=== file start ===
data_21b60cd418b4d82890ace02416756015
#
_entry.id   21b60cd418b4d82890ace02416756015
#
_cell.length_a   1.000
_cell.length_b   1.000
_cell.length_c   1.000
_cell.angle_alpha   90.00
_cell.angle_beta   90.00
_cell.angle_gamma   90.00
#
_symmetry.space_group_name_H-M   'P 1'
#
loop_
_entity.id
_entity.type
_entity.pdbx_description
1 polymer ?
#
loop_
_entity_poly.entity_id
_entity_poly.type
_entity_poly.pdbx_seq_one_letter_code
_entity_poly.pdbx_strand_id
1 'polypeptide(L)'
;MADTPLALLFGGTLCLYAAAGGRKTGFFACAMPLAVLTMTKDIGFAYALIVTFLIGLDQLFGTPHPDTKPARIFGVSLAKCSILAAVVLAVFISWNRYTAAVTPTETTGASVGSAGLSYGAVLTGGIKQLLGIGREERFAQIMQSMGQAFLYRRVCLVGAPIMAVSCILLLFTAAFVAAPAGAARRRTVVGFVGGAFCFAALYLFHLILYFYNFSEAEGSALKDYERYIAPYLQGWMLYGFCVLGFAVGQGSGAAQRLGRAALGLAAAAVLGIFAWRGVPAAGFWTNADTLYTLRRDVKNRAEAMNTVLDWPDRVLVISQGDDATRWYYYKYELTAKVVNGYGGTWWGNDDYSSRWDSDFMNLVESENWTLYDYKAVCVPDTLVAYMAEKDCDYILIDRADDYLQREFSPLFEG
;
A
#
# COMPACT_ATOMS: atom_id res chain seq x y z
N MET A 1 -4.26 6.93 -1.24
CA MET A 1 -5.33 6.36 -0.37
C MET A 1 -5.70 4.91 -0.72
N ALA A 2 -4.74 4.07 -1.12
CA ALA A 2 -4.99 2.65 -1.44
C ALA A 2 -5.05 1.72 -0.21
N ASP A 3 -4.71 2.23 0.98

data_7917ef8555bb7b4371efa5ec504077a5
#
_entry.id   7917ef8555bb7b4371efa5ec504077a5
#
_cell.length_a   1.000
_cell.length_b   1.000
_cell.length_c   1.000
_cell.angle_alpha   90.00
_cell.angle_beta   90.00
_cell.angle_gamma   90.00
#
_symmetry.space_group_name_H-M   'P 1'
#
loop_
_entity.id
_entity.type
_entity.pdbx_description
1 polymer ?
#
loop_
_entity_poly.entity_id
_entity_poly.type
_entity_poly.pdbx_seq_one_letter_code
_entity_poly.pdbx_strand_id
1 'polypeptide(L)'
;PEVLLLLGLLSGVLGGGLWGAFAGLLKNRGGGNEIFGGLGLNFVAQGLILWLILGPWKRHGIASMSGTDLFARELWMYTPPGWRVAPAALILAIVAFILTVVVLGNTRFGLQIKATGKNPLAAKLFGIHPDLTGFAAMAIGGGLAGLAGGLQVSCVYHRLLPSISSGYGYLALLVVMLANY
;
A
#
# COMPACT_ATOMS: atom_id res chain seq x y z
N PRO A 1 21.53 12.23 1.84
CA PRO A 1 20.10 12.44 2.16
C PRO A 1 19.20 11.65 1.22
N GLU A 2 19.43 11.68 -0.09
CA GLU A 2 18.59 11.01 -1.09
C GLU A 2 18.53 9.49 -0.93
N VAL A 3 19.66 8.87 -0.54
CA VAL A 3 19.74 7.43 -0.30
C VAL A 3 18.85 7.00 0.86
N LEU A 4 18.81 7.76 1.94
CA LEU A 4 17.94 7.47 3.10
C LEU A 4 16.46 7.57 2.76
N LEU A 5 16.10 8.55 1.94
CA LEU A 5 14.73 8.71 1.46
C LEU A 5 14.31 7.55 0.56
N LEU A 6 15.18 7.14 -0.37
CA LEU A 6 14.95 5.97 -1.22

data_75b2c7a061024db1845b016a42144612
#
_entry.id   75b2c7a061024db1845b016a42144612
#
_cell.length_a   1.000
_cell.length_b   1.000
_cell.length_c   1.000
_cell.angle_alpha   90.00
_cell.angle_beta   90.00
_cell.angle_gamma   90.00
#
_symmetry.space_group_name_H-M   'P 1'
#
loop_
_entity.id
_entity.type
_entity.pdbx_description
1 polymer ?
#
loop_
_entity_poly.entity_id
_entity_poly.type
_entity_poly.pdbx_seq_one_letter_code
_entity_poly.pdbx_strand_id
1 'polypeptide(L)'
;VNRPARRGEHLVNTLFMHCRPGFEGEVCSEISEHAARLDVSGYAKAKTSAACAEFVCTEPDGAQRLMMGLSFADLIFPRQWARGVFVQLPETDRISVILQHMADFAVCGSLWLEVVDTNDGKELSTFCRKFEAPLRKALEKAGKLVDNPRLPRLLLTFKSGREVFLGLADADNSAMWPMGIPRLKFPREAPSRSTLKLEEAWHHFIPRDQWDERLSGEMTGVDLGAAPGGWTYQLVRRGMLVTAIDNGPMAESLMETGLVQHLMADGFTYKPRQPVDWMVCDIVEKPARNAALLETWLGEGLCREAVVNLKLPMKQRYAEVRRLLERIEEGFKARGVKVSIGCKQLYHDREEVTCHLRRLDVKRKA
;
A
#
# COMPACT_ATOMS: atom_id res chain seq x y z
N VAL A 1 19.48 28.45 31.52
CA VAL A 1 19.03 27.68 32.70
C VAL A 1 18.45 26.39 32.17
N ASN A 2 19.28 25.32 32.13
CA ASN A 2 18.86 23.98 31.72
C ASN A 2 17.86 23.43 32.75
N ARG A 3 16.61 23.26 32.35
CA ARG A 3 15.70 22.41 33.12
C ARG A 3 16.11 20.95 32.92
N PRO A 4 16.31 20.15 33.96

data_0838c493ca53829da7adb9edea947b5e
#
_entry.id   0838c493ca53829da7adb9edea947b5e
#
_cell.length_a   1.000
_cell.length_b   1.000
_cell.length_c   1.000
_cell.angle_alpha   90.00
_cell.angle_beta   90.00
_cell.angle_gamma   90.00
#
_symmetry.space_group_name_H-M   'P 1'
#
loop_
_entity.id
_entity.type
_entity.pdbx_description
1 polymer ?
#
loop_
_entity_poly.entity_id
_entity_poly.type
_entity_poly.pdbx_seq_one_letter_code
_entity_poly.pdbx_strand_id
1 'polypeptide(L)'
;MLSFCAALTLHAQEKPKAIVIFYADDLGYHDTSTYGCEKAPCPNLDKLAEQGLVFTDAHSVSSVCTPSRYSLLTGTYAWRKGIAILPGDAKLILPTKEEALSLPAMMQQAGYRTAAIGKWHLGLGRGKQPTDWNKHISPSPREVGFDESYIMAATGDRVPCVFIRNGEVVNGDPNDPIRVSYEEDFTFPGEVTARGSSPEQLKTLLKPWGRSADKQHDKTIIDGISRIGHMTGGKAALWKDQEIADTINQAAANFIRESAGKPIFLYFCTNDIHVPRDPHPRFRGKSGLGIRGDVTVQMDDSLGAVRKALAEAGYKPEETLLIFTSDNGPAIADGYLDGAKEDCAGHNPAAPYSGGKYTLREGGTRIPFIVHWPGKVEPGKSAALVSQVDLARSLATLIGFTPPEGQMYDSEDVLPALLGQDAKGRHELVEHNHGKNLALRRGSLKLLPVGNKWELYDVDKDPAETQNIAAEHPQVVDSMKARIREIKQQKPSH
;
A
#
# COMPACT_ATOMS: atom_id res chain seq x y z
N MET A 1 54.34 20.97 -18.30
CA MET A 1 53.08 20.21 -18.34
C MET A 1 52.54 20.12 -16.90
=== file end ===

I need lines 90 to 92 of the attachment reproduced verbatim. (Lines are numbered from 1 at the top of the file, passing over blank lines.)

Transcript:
_cell.length_b   1.000
_cell.length_c   1.000
_cell.angle_alpha   90.00